Children Rushed From California School as Fire Kicks Up Nearby, 16K Homes at Risk in State

Winds reaching 30 mph aggravated a grass fire in Lake County, California on Wednesday, consuming dozens of mobile homes and injuring a resident before the blaze was contained, according to fire officials.

On Wednesday, a grass fire driven by winds up to 30 mph (48 kph) destroyed dozens of mobile homes in Lake County and injured at least one resident before firefighters stopped its progress, fire officials said at an evening briefing.

Lake County Sheriff Brian Martin ordered roughly 1,600 residents to flee, warning of "immediate threat to life and property." Children at a nearby elementary school were evacuated as the field burned across the street.

Fire officials said at least 16,000 additional homes are threatened by wildfires as 100 blazes burn throughout a dozen Western states. Rows of homes were gutted on at least two blocks, with television footage showing crews putting out the flames.

In the past decade, hundreds of homes have been destroyed in Lake County, which has experienced repeated wildfires.

For more reporting from the Associated Press, see below.

CA Wildfires
The wildfire in Northern California continues to grow, so far burning over 626,000 acres according to CalFire. Above, smoke surrounds trees, some sprayed pink with fire retardant, on a hillside during the Dixie Fire on August 18, 2021, near Janesville, California. PATRICK T. FALLON/AFP/Getty Images

A small wildfire swept through a mobile home park, leaving dozens of homes in ashes, the latest in a series of explosive blazes propelled by gusts that have torn through Northern California mountains and forests.

The drought-parched region was expected to see red flag warnings for dangerously high winds and hot, dry weather through Thursday.

Those conditions have fed a dozen uncontrolled wildfires, including the month-old Dixie Fire and the nearby Caldor Fire in the northern Sierra Nevada that incinerated much of the small rural towns of Greenville and Grizzly Flats.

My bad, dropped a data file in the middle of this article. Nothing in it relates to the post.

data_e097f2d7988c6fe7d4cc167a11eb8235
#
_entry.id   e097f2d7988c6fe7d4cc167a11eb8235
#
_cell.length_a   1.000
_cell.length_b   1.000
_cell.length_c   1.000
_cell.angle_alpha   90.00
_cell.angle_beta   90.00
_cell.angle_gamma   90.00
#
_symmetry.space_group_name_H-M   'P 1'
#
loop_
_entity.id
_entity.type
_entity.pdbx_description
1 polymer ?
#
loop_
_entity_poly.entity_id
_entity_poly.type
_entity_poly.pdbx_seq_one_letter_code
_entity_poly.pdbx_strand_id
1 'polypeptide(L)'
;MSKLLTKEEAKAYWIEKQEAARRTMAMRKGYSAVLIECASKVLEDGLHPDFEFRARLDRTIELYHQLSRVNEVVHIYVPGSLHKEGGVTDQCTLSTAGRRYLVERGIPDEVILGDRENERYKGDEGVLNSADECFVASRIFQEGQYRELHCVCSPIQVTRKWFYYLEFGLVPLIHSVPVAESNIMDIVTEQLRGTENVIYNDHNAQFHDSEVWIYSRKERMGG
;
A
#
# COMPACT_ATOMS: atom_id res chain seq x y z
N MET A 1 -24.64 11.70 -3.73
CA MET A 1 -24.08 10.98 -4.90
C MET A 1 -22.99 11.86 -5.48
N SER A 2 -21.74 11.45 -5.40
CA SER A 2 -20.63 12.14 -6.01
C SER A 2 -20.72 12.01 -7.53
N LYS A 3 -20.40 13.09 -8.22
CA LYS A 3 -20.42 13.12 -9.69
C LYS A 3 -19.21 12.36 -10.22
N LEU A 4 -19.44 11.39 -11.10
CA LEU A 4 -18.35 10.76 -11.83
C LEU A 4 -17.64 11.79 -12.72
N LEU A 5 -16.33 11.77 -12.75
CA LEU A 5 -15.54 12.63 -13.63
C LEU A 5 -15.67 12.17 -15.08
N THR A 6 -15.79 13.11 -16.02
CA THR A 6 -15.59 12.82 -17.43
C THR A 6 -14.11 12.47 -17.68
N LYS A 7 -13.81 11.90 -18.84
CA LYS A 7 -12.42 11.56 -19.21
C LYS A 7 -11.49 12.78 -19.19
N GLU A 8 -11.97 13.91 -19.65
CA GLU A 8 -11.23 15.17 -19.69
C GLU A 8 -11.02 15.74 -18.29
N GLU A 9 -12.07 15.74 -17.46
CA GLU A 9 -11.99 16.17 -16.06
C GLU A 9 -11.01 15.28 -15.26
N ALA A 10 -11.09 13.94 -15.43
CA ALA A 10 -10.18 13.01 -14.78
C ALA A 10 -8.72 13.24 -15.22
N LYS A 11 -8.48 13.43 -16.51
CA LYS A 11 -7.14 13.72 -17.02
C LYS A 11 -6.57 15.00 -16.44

No deaths have been reported despite the speed and damage of the blazes.

Tens of thousands of people remain under evacuation orders.

No deaths have been reported, despite the speed and ferocity of the blazes, which have at times created their own erratic winds from heated air swirling into smoke clouds. Flames also have leapfrogged miles ahead of the front lines as winds scattered embers, hot ash and chunks of wood into dry vegetation, said Thom Porter, chief of the California Department of Forestry and Fire Protection.

"This is not going to end anytime soon," he said of the Dixie Fire. "Everybody's going to be sucking smoke for a long time."

Fire crews were able to make some progress on the Dixie Fire Wednesday, increasing containment to 35 percent, and some evacuation orders were lifted in Plumas and Tehama counties, where some people hadn't seen their homes for a month.

But the Dixie and Caldor fires still menaced many small clusters of homes within and around national forests along with larger communities, including Pollock Pines, with a population of 7,000 and Susanville, population 18,000, which is the seat of Lassen County.

Eldorado National Forest and Lassen Volcanic National Park were closed.

The Dixie Fire is the first on record to have burned all the way across the Sierra Nevada, starting on the western slopes of the mountain range and moving over the crest to the eastern side. It had burned more than 1,000 square miles (2,590 square kilometers) and was only a third contained.

On Wednesday, dozens of fire engines and crews were transferred from that battle to fight the Caldor Fire, which exploded through heavy timber in steep terrain since erupting over the weekend southwest of Lake Tahoe.

The fire has blackened nearly 220 square miles (570 square kilometers) and on Tuesday ravaged Grizzly Flats, a community of about 1,200.

Dozens of homes burned, according to officials, but tallies were incomplete. Those who viewed the aftermath saw few homes standing. Lone chimneys rose from the ashes, little more than rows of chairs remained of a church and the burned-out husks of cars littered the landscape.

Chris Sheean said the dream home he bought six weeks ago near the elementary school went up in smoke. He felt lucky he and his wife, cats and dog got out safely hours before the flames arrived.

"It's devastation. You know, there's really no way to explain the feeling, the loss," Sheean said. "Maybe next to losing a child, a baby, maybe...Everything that we owned, everything that we've built is gone."

California's wildfires are on pace to exceed the amount of land burned last year—the most in modern history. The blazes also have destroyed areas of the timber belt that serve as a centerpiece of the state's climate reduction plan because trees can store carbon dioxide.

"We are seeing generational destruction of forests because of what these fires are doing," Porter said. "This is going to take a long time to come back from."

Most of the fires this year have hit the northern part of the state, largely sparing Southern California, which was expected to see clouds and even a chance of drizzle in some areas Thursday. Fire conditions in the region are expected to get worse in the fall.

Firefighters CA
Over 16,000 homes are at risk as wildfires continue to rage through Northern California. Above, fire retardant coats a fire truck after the Cache Fire on Wednesday, Aug. 18, 2021, in Clearlake, California. The blaze destroyed dozens of homes. Noah Berger/AP Photo